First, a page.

My white amaryllis, backlit by the sun, adds a touch of warmth to this cold winter’s day.
And for those wondering about the bulb encased in silver wax that I posted in early December, its growth has been very slow, but steady. Here it is below, budded up, ready to bloom. The main advantage that I can see to this wax method of propagation is that it doesn’t grow as tall as potted ones do. The white one above is 24″ tall, while the red is half that size. It’s been an interesting experiment to say the least.
Next to it, I have a little vase of daisies from the florist. I find their sunny, little faces so cheerful and they are a nice compliment to the red amaryllis and its toad companion!
Cathy at Rambling In the Garden, hosts a weekly meme to showcase arrangements created from our gardens, indoor or out. Wander over to see what gardeners all over the world are arranging this week.
Lovely images with the sunshine in the background Eliza. That red Amaryllis is quite impressive with its short but very upright stem. It seems it won’t need any support after all.
It is an amazing concept, but it seems to work. I wonder if they added a dab of growth regulator to the wad of moss (or whatever) giving it some moisture at the root. Time will tell!
The white Amaryllis is lovely and I’m fascinated by the red one encased in wax, it will have two flowering stems too so it must be getting everything it needs from the bulb; when they are in pots you do have to give them some water so it is interesting that in wax it doesn’t. I suppose you could always chip the wax off and try potting it up for next year but it probably isn’t worth the faff.
Thank you, Christina. I do intend to pry off the wax when it is done blooming, just to satisfy my curiosity. I’ve always had luck with them reblooming, so I’ll try to do the same with this one.
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It is amazing how the red one has done so well all on its own… I wonder how this works exactly?
I won’t know until I peel the wax off after it is done blooming to see what is inside. I’m expecting a wad of damp moss or perhaps some of that newfangled gel that provides some moisture. Bulbs store all the food they need inside them, so that is what it is ‘feeding’ off of. I’ll post what I find!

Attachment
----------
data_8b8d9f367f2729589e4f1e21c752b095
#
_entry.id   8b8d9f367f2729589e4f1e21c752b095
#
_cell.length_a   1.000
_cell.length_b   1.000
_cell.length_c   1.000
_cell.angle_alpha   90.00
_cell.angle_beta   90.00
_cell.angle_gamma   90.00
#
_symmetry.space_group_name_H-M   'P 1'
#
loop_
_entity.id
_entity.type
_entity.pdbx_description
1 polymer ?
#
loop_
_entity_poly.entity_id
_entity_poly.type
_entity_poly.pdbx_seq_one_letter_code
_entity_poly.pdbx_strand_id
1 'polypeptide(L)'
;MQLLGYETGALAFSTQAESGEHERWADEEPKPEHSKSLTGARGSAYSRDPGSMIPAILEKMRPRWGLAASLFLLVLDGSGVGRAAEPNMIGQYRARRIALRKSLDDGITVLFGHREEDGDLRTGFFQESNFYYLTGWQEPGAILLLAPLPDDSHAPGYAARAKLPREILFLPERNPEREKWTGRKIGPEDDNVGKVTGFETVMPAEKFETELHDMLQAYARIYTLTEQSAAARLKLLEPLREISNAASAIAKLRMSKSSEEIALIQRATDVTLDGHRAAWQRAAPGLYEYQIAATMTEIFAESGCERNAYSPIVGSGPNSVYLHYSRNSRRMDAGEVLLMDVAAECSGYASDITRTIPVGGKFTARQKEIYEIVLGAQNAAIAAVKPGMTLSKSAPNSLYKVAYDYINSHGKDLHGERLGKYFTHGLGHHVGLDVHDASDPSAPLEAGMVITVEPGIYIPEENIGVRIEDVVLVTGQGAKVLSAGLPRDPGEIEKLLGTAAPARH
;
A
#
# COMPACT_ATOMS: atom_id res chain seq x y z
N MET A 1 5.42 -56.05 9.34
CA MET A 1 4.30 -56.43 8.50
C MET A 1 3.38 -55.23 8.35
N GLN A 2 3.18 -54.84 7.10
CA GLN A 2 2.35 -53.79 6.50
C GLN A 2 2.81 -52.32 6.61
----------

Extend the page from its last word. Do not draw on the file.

I’ll be interested to hear all about it – it looks so funky!
Looks beautiful 🌿🌾
Thank you, Karen!
I have not seen a bulb encased in wax over here, it will be interesting to see if it arrives in the future.
Americans have always been known for their crazy ideas. ;-D
Mr Toad must be enjoying all the flowers. Amaryllis are such impressive flowers. I have a few bulbs in pots that seem too small for them. They don’t seem to mind that! They flower in March or so. The crackle glass vase is pretty. I think I’d keep the wax on the bulb, cut the stems back when done flowering, water it occasionally, let the leaves grow, put outside in a filtered light spot & then let it try and grow, again, removing leaves as they yellow.
Thank you, Alice. 🙂
Very beautiful window display. I just hate the idea of the wax though…it seems like starving a baby.
I know, it does feel that way, doesn’t it? But since all the food it needs is in the bulb, I guess it’ll do okay until it blossoms. Afterwards, I’ll pot it up so the leaves and bulb will get the nourishment it needs to blossom next year. 🙂
Eliza, this was so cool. I am glad you posted pictures of both.
Thank you, Kim. It has been fun to watch the slo-mo unfolding!
Beautiful arrangement, Eliza, and it’s so good to see the happy little faces of the daisies on this dreary day (it’s dreary here, at any rate). 🙂 The bulb encased in wax looks so interesting.
Thank you, Robin. We really need flowers on these dull, gray days. 🙂
I love amaryllis!
It is a beautiful and graceful flower, isn’t it? Thanks, Valorie!